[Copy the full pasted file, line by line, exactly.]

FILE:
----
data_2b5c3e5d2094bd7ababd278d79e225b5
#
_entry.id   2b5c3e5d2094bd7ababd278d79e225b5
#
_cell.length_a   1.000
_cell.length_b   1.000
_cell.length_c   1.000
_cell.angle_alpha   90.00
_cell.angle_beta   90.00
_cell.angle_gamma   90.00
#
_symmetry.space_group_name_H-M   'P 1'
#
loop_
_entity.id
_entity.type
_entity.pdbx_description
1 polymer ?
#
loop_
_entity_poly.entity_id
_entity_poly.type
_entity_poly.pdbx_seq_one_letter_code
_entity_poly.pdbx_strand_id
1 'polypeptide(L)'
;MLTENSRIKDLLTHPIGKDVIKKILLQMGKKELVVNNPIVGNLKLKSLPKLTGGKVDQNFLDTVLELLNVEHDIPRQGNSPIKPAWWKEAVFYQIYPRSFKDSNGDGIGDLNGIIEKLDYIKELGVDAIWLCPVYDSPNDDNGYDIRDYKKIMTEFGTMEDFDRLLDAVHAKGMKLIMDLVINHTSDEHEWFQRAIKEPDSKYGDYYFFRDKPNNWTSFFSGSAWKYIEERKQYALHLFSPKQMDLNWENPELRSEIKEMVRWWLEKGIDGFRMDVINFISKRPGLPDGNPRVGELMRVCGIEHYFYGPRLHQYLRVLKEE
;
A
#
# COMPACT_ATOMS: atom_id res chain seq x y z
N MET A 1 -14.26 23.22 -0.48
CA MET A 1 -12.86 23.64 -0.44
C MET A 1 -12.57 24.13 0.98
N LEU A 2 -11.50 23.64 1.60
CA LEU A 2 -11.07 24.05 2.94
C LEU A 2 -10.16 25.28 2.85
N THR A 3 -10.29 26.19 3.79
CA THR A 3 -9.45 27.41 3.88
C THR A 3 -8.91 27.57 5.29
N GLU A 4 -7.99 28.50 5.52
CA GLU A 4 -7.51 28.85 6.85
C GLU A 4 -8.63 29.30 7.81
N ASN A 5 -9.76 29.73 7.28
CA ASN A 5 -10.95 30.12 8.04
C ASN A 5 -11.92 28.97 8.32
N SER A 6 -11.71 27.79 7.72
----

data_2b5c3e5d2094bd7ababd278d79e225b5
#
_entry.id   2b5c3e5d2094bd7ababd278d79e225b5
#
_cell.length_a   1.000
_cell.length_b   1.000
_cell.length_c   1.000
_cell.angle_alpha   90.00
_cell.angle_beta   90.00
_cell.angle_gamma   90.00
#
_symmetry.space_group_name_H-M   'P 1'
#
loop_
_entity.id
_entity.type
_entity.pdbx_description
1 polymer ?
#
loop_
_entity_poly.entity_id
_entity_poly.type
_entity_poly.pdbx_seq_one_letter_code
_entity_poly.pdbx_strand_id
1 'polypeptide(L)'
;MLTENSRIKDLLTHPIGKDVIKKILLQMGKKELVVNNPIVGNLKLKSLPKLTGGKVDQNFLDTVLELLNVEHDIPRQGNSPIKPAWWKEAVFYQIYPRSFKDSNGDGIGDLNGIIEKLDYIKELGVDAIWLCPVYDSPNDDNGYDIRDYKKIMTEFGTMEDFDRLLDAVHAKGMKLIMDLVINHTSDEHEWFQRAIKEPDSKYGDYYFFRDKPNNWTSFFSGSAWKYIEERKQYALHLFSPKQMDLNWENPELRSEIKEMVRWWLEKGIDGFRMDVINFISKRPGLPDGNPRVGELMRVCGIEHYFYGPRLHQYLRVLKEE
;
A
#
# COMPACT_ATOMS: atom_id res chain seq x y z
N MET A 1 -14.26 23.22 -0.48
CA MET A 1 -12.86 23.64 -0.44
C MET A 1 -12.57 24.13 0.98
N LEU A 2 -11.50 23.64 1.60
CA LEU A 2 -11.07 24.05 2.94
C LEU A 2 -10.16 25.28 2.85
N THR A 3 -10.29 26.19 3.79
CA THR A 3 -9.45 27.41 3.88
C THR A 3 -8.91 27.57 5.29
N GLU A 4 -7.99 28.50 5.52
CA GLU A 4 -7.51 28.85 6.85
C GLU A 4 -8.63 29.30 7.81
N ASN A 5 -9.76 29.73 7.28
CA ASN A 5 -10.95 30.12 8.04
C ASN A 5 -11.92 28.97 8.32
N SER A 6 -11.71 27.79 7.72